About once a week, usually on a Friday morning, we find a small red Fiat parked just outside our barrier.
We usually find it when we're leaving home to drive to Acqui Terme to share a coffee with our ex-pat English-speaking friends.
An old man stands beside the car leaning on an open door or sits inside the car huddled in several layers of clothing. When he tries to move, he is slow and stiff. It's as if he's been frozen for some time and is just beginning to learn to move again. We suspect he suffers from arthritis and that his joints seize in the damp and cold of our Piemontese Autumns.
We don't know why he comes or what he is doing here.
Although we always say hello to him and sometimes even extend ourselves to commenting on the weather, we suspect he speaks Piemontese dialect because we can't understand much of what he says back to us.
One week, I asked him what he was doing here. I suspected he was collecting mushrooms.
To our surprise, he said he was collecting 'tartufo' (truffles)!
We had never suspected that our humble little valley could be a source of these precious little treasures. There is considerable income to be had from truffles. Italians all over Piemonte have dogs that are trained to help them find them. Foodies all over the world pay unreasonable amounts just to have a few meagre slices of these pungent little earthy lumps shaved over their meals.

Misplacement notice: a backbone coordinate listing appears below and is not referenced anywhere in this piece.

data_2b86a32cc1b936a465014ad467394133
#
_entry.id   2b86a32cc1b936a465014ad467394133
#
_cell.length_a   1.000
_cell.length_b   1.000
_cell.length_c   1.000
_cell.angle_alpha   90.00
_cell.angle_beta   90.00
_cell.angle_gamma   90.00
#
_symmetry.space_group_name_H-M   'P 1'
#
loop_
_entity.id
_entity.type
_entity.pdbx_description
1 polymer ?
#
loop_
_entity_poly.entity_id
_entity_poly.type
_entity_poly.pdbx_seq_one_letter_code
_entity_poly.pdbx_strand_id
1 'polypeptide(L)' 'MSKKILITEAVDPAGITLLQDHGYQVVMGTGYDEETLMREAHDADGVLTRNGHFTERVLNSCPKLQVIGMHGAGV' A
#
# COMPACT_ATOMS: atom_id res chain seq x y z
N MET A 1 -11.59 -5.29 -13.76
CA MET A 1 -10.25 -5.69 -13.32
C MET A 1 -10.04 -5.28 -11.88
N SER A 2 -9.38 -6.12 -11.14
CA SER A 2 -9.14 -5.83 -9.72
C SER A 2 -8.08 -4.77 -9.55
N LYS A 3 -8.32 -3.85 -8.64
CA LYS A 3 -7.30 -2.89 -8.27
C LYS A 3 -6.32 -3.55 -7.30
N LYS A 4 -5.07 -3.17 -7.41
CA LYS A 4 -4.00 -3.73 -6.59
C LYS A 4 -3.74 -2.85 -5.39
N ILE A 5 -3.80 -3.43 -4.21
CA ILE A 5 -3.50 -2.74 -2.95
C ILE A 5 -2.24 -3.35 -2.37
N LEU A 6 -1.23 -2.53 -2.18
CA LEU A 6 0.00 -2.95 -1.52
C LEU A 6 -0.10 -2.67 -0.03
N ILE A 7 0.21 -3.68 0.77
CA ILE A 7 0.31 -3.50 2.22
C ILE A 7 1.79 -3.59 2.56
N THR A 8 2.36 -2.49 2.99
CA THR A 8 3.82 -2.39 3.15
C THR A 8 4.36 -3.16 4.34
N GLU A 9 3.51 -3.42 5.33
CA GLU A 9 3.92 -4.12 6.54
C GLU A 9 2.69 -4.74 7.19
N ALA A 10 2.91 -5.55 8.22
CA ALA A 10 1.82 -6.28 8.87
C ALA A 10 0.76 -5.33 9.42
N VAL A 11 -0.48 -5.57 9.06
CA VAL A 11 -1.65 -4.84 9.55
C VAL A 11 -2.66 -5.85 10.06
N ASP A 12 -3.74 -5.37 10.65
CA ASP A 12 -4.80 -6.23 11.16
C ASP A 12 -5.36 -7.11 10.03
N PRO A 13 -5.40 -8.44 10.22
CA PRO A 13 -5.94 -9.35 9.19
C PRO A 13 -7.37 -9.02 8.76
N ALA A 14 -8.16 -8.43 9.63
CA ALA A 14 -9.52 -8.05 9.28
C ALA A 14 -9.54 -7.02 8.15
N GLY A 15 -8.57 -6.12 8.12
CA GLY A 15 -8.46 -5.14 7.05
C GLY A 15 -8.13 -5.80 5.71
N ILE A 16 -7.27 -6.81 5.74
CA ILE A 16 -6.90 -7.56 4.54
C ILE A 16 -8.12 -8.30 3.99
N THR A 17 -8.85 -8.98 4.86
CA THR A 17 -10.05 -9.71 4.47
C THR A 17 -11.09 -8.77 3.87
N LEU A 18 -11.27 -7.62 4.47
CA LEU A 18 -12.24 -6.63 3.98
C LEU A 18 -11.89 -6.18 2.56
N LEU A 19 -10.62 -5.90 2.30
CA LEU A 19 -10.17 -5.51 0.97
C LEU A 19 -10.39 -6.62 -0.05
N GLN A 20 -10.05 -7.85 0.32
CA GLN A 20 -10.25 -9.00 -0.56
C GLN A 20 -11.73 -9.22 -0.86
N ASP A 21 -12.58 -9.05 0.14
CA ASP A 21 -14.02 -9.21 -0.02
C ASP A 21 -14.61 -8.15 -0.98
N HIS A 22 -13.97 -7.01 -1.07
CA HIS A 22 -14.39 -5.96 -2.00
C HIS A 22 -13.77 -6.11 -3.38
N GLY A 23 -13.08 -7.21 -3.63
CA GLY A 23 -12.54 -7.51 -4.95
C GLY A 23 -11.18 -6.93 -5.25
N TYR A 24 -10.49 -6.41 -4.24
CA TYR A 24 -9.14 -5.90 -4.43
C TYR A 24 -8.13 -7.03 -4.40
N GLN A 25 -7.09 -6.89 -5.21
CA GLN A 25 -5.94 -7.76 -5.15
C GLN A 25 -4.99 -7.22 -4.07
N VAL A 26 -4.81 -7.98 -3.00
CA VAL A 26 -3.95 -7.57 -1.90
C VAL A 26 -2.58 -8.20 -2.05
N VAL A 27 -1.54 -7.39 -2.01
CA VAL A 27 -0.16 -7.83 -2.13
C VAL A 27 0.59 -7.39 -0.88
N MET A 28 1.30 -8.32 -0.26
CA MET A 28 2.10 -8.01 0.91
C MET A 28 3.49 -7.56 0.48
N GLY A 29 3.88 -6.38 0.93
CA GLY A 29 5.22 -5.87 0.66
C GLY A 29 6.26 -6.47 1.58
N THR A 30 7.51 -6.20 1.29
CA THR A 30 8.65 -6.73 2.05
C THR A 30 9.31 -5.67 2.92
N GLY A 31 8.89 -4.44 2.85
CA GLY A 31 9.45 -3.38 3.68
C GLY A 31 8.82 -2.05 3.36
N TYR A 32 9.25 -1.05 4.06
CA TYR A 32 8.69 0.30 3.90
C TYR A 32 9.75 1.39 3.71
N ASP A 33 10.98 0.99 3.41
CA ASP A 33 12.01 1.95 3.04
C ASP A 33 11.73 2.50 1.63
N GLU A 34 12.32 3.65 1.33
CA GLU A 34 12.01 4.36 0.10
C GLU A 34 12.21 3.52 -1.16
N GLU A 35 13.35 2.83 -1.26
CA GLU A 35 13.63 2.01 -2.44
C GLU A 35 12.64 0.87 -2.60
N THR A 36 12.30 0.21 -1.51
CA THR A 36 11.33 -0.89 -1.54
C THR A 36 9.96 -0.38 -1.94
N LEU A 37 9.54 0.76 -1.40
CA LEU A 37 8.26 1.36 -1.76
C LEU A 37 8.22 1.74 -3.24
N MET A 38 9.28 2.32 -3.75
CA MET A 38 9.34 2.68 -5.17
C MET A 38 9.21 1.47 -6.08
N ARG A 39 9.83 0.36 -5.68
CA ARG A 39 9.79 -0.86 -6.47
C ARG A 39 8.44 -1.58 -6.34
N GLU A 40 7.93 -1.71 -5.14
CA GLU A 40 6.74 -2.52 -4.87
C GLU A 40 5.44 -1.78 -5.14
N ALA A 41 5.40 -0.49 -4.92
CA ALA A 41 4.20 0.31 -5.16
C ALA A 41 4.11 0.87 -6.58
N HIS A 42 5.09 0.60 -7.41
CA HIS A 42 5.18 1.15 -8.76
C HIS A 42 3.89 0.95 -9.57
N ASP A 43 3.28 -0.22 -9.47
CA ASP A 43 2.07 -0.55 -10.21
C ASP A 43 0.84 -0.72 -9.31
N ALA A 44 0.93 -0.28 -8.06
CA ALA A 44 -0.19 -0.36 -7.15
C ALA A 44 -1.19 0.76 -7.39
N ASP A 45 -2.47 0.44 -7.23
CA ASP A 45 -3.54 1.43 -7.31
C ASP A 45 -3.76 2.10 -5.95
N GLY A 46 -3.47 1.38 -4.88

The concept of income is interesting to us. For the following week, we find ourselves contemplating the purchase of a truffle dog. We look with uncharacteristic interest at all types of hunting dogs.
However, it only takes us a few days to realise that we don't want to be professional 'dog-poo-picker-uppers' so we decide to leave the truffle hunting in our valley to the old man.
We still wonder how his poor old body allows him to find and pick the truffles...but I guess the mysterious tradition and the immense value of a tartufo is enough inspiration for him...